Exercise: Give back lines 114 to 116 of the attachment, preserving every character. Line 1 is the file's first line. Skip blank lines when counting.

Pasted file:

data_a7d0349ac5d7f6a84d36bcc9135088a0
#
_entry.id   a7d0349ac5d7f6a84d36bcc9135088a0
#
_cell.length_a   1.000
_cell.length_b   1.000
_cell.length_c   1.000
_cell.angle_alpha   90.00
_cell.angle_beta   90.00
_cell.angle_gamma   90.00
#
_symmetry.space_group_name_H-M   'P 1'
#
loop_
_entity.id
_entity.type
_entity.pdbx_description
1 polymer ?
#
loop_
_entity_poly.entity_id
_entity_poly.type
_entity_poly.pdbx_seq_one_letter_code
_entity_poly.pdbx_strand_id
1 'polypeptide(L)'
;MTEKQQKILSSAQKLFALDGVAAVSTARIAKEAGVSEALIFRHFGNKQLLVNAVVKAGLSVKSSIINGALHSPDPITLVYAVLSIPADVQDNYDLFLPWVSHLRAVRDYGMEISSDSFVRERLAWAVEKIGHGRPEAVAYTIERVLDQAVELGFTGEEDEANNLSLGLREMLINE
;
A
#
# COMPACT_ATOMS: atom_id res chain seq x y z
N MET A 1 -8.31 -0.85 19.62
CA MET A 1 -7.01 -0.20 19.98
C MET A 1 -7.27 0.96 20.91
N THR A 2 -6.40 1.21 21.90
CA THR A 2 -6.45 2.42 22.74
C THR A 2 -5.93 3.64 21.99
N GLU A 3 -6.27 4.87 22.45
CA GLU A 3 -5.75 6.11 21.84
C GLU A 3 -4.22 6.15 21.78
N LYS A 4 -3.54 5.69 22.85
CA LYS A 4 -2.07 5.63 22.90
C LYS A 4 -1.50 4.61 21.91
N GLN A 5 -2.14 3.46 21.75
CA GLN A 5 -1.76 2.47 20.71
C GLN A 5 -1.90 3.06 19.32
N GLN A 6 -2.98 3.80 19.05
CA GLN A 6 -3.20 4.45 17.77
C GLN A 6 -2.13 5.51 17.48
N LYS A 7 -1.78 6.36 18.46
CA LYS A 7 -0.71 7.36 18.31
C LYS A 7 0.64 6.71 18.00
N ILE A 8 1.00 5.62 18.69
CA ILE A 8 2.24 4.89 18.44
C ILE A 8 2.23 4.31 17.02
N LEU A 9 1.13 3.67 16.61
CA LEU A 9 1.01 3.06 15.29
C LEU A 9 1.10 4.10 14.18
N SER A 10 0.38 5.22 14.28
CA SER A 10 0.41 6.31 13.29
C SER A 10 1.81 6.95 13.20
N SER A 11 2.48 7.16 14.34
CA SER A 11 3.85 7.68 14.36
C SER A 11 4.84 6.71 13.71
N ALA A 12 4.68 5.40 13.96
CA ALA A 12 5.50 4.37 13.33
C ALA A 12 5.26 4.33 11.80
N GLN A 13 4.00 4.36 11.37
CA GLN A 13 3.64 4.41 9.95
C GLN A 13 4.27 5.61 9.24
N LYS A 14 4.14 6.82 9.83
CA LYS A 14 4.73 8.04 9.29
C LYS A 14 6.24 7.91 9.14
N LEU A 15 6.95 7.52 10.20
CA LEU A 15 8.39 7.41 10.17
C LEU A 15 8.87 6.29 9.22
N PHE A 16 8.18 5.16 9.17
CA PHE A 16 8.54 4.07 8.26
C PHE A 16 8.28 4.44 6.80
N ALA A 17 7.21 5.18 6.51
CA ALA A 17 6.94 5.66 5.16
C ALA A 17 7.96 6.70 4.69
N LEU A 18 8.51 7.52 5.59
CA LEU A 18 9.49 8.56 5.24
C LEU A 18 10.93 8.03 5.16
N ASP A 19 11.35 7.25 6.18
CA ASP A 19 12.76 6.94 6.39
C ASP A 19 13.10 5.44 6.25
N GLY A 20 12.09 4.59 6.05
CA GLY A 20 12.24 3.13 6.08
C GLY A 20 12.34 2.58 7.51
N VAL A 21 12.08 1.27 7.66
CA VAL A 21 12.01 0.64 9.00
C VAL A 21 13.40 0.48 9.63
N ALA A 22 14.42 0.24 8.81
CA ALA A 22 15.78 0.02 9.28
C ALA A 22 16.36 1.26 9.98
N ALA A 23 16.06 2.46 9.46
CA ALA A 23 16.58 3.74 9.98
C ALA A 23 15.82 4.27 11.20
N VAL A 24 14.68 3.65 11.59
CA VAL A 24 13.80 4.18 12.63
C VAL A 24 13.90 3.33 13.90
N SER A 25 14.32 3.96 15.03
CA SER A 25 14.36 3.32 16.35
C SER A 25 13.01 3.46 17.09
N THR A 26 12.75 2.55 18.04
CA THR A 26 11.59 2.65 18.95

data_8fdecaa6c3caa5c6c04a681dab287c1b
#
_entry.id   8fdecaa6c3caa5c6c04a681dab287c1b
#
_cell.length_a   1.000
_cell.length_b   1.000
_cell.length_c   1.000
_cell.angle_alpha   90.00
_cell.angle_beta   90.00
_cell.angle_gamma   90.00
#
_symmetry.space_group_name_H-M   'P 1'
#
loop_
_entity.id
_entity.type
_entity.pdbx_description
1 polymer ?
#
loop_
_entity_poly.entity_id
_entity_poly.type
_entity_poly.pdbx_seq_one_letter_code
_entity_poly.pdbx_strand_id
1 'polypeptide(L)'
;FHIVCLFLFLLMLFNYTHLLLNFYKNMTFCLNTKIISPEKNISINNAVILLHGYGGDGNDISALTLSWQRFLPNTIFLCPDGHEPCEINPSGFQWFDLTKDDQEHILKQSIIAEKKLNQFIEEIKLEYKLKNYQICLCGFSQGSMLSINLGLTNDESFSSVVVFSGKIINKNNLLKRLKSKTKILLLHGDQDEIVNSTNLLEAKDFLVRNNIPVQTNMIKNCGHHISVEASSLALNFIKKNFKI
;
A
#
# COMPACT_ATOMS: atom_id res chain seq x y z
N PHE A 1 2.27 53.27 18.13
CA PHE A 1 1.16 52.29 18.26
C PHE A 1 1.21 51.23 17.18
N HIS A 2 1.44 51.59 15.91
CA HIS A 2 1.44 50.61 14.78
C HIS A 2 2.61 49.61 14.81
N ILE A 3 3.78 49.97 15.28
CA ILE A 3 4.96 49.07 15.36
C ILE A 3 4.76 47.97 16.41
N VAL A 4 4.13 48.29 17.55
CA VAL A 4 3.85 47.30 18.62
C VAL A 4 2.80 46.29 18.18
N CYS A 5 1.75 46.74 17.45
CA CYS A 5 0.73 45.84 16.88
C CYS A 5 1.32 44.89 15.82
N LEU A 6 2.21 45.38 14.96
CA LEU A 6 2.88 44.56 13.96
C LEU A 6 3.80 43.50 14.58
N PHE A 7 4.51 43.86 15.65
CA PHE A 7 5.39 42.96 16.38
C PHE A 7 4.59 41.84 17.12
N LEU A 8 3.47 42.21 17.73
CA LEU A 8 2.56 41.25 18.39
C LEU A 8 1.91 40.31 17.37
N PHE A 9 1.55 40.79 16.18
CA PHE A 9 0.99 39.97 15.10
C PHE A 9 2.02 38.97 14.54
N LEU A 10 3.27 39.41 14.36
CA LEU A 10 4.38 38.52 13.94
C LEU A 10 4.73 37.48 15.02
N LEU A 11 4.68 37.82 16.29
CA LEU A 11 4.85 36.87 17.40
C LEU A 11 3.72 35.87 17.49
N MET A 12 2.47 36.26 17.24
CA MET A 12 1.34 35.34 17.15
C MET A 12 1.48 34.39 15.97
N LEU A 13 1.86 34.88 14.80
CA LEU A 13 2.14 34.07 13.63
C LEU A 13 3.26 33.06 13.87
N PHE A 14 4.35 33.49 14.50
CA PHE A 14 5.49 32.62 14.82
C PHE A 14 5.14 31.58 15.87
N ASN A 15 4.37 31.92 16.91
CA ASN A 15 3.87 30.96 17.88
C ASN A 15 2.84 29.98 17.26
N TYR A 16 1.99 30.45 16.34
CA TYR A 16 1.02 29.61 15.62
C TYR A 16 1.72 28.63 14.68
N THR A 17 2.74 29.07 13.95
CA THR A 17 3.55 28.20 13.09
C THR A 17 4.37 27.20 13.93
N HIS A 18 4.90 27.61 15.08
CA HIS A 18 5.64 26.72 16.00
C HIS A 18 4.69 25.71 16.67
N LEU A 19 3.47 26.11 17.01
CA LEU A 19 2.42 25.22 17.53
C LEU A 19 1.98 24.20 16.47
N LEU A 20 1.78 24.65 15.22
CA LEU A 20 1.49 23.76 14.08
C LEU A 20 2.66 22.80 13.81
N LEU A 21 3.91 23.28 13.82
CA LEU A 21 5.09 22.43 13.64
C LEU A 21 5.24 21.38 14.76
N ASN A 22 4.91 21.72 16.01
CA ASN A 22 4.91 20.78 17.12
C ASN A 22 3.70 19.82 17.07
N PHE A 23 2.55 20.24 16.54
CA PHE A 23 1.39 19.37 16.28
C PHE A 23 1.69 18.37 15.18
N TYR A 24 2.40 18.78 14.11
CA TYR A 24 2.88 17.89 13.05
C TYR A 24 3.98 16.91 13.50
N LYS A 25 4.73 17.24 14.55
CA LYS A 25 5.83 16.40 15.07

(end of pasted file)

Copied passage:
_cell.length_c   1.000
_cell.angle_alpha   90.00
_cell.angle_beta   90.00